Went for a walk to St. John’s Wood yesterday and quickly browsed the three charity shops on the high street. I didn’t find any exciting clothes but picked up a copy of Margaret Atwood‘s Bodily Harm in Oxfam’s brilliant book store. I can’t wait to read it as she is one of my favourite authors – hope it’s almost as good as two of my favourite Atwood novels: A Handmaid’s Tale and Life Before Man.

But the real reason for my visit to St. John’s Wood was that I was craving Japanese for lunch, so I picked up a sushi box and a salad (with delicious, creamy wafu dressing) from Mori. Currently they have two restaurant/take-aways in London: one in St. John’s Wood and another in Marylebone. Their food is fresh, yummy and pretty cheap (around 7-9 pounds for a sushi box) and apart from sushi they also sell curries, soups and salads and frozen yoghurt. Read more here.

Second-hand guide to St. John’s Wood

Photo: Mette Bassett

Så er tiden kommet til at introducere jer for et af mine yndlingsområder i London, når det gælder genbrugsshopping. På hovedgaden i St. Johns Wood i det nordvestlige London, St. Johns Wood High Street bor nemlig tre gode butikker. Er du på ferie i London, så er der også meget mere end genbrug at komme efter i området, som ligger side om side med legendariske Abbey Road og ikke langt fra det smukke kanalområde, Little Venice.

St. John’s Wood er nobelt og pænt og befolket af en blanding af ældre damer iført stram overlæbe og højt hår og mænd i små sorte Porscher. Her er tale om “ooooold money” og lejligheder der går i arv gennem generationer. Til gengæld følger den gode smag ikke altid med pengene, så gaden er også fyldt med halvdårlige cafeer, der har haft succes med at installere et par italienske søjler og skråskrift på menukortet og på den måde skruet priserne i vejret.

English: Time has come to introduce you to one of my favourite second-hand shopping destinations in London. St. Johns Wood High Street is home to three shops that are worth the detour. The quiet area makes a nice change from the busy centre and while you’re there you can also cross the famous Abbey Road and see beautiful Little Venice – both areas are within walking distance.

The St. John’s Wood area is affluent and noble, and to be honest quite boring with  a snooty atmosphere. We’re talking oooooold money and women with high hair and stiff upper lips, men in black Porsches and overpriced cafées that are trying to justify their inflated prices by serving French-inspired food and writing their menues in cursive. But hey, their second-hand shops are great!

Photo: Mette Bassett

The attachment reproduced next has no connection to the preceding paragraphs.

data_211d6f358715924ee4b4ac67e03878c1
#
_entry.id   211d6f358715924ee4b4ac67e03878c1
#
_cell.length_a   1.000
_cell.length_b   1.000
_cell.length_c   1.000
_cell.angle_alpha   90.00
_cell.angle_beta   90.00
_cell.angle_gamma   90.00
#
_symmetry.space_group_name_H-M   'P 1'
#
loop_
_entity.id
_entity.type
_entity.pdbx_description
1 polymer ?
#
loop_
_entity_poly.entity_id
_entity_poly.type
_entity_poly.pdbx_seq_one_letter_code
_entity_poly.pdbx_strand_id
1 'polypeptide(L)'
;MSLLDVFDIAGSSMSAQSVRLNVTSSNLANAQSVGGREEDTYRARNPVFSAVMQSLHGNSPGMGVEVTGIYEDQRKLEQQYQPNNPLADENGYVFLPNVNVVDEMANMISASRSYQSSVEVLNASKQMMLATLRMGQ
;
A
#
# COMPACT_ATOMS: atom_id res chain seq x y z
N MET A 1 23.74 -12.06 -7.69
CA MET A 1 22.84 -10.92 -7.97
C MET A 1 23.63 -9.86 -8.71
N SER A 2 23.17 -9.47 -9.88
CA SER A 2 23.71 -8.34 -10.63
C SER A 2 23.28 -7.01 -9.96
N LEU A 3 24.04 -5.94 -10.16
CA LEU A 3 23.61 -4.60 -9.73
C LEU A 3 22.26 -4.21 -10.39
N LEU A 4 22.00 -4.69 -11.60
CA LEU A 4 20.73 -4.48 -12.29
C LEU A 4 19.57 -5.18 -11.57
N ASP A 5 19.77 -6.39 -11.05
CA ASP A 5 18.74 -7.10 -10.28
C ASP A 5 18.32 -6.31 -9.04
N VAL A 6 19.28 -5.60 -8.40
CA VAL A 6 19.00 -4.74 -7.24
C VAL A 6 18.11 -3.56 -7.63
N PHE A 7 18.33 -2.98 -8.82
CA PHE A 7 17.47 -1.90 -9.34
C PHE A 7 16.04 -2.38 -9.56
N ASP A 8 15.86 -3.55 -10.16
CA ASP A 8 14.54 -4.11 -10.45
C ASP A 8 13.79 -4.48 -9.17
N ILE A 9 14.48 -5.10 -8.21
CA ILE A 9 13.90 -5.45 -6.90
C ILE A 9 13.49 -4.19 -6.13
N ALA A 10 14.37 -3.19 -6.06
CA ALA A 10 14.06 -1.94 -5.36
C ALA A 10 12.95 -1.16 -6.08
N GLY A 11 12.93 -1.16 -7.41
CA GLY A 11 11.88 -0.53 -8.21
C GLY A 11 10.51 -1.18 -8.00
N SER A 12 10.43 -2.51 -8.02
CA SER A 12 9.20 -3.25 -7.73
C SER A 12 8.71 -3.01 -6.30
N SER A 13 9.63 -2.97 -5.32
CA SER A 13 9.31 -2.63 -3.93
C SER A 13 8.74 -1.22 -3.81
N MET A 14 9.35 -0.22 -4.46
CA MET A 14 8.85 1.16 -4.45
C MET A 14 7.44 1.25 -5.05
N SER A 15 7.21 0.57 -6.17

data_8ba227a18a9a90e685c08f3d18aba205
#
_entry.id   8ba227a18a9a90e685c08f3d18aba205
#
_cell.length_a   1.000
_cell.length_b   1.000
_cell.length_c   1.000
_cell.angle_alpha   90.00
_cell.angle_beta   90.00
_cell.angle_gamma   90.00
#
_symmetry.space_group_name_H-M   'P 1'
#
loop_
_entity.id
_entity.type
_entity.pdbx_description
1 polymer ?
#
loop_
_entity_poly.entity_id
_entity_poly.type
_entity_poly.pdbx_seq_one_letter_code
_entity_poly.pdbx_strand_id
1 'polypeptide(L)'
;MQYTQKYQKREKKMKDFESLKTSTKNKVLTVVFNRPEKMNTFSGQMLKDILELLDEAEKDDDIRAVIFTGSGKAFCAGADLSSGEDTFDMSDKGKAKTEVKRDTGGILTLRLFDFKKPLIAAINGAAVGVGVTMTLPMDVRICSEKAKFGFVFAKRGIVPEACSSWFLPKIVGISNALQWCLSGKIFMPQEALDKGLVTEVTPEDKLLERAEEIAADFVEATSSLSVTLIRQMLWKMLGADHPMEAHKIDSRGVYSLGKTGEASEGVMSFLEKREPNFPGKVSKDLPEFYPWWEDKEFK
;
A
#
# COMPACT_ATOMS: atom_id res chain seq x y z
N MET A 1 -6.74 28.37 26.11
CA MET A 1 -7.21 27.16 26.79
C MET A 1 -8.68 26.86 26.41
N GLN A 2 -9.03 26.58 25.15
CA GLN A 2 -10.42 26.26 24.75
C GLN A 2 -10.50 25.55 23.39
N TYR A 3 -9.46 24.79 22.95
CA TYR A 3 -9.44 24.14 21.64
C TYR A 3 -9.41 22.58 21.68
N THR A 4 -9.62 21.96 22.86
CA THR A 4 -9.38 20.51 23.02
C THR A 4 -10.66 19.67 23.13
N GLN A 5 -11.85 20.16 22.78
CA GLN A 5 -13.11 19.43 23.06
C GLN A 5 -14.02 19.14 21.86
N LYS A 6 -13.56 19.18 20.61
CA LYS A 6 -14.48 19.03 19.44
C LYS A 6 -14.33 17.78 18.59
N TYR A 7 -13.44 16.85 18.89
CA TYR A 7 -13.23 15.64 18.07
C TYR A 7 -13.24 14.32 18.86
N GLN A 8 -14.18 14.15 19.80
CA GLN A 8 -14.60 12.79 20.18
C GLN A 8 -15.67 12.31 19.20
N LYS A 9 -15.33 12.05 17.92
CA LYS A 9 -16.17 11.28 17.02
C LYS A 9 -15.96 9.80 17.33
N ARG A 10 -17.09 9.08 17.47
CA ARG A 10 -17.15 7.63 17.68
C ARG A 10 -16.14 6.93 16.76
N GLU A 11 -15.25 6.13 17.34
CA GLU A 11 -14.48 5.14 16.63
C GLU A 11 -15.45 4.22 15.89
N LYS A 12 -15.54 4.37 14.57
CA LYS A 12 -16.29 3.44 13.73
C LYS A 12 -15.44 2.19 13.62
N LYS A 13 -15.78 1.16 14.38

MEN, men, men. Der er mærkevarer i omløb i områdets genbrugsbutikker. Start i den nordlige ende i nr. 86 i St. John’s Hospice, som er klart den bedste af de tre. Her har jeg fundet alt fra Thierry Mugler jakke til Loewe toilettaske og en Burberry jakke til 30 pund. Personalet er ikke super venligt, hvilket er en skam. De har åbent alle ugens syv dage. 4 1/2 ud af 5 stjerner.

English: Start your second-hand expedition in North in number 86, St. John’s Hospice. This is the best of the three shops and where I’ve found a Thierry Mugler blazer, a Loewe cosmetic bag and a dirt cheap Burberry trench (30 pounds). Not the friendliest of staff though, and that is a shame. 4 1/2 out of 5 stars.

Photo: Mette Bassett

Næste butik ligger på den modsatte side, lidt længere henne og hedder Octavia Foundation. Det er den dårligste af butikkerne og priserne er ofte ret høje. Her har jeg dog fundet en Moschino-taske, læderbukser og sko fra Ferragamo. De har flere butikker i London og du kan følge deres sortiment på Twitter. 3 ud af 5 stjerner.

English: The next shop is one of the Octavia Foundation’s many shops. It is not that good, as their prices tend to be too high and the stock doesn’t change that often. I have managed to find a Moschino vinyl bag, leather trousers and Ferragamo shoes here. You can keep up to date with the foundation’s different charity shops on Twitter. 3 out of 5 stars.

Photo: Mette Bassett

Og her er den sidste. Denne to-delte Oxfam sælger bøger i den ene afdeling og tøj og tilbehør i den anden. Fin lys og velholdt butik, hvor sortimentet ikke er stort, men til gengæld nemt at overskue. Her har jeg fundet tonsvis af bøger, Moschino-ørenringe og andet godt. 4 ud af 5 stjerner.

English: Last up is this lovely Oxfam shop. It’s divided into two parts: one for books and one for clothes etc. It’s bright and clean and it’s easy to navigate through their stock as it’s never cluttered. I’ve bought a lot of great books here plus a pair of vintage Moschino earrings. 4 out of 5 stars.

Photo: Mette Bassett

Og kan du overhovedet ikke holde genbrug ud, så er der også en håndfuld andre fine butikker på gaden, blandt andet Gerard Darel og det dejlige, og ikke alt for dyre, engelske økomærke Neal’s Yard.

English: And if you just can’t stand charity shops: don’t despair and pop in at one of the other nice shops on the high street such as the Gerard Darel shop or British eco skincare brand Neal’s Yard.

Photo: Mette Bassett

Go’ shoppetur! Og husk den gyldne regel om at des oftere du kigger forbi, des større chance er der for at gøre et fantastisk fund.
Enjoy your shopping! And remember the golden rule: the more often you stop by the shops, the bigger your chances of finding a second-hand treasure.

Second-hand find: ? ? by Moschino

Foto: Mette Bassett

Smuttede en tur forbi St. Johns Wood i går for at tage billeder til min genbrugsguide. Jeg kunne altså ikke stå for disse vintage Moschino clips-ørenringe med store hvide spørgsmålstegn. 80/90’er kitsch blandet med et eksistentielt budskab, Så bliver det ikke bedre. For hvad er egentlig meningen med det hele?? Det bør man stoppe op og tænke over en gang imellem.

Pris 15 pund. Fundet hos den udmærkede Oxfam, 61 St. Johns Wood High Street.

English: I went for a quick walk in the rain yesterday to St. Johns Wood to snap some pictures for my upcoming second-hand guide. I couldn’t resist these vintage Moschino clip earrings with white question marks. It’s 80s/90s kitsch with a message. Because what is the meaning of it all?? Not a bad question to ponder, once in a while.

From the Oxfam shop, 61, St. Johns Wood High Street. Price 15 pounds.

Photo: Mette Bassett

Foto: Mette Bassett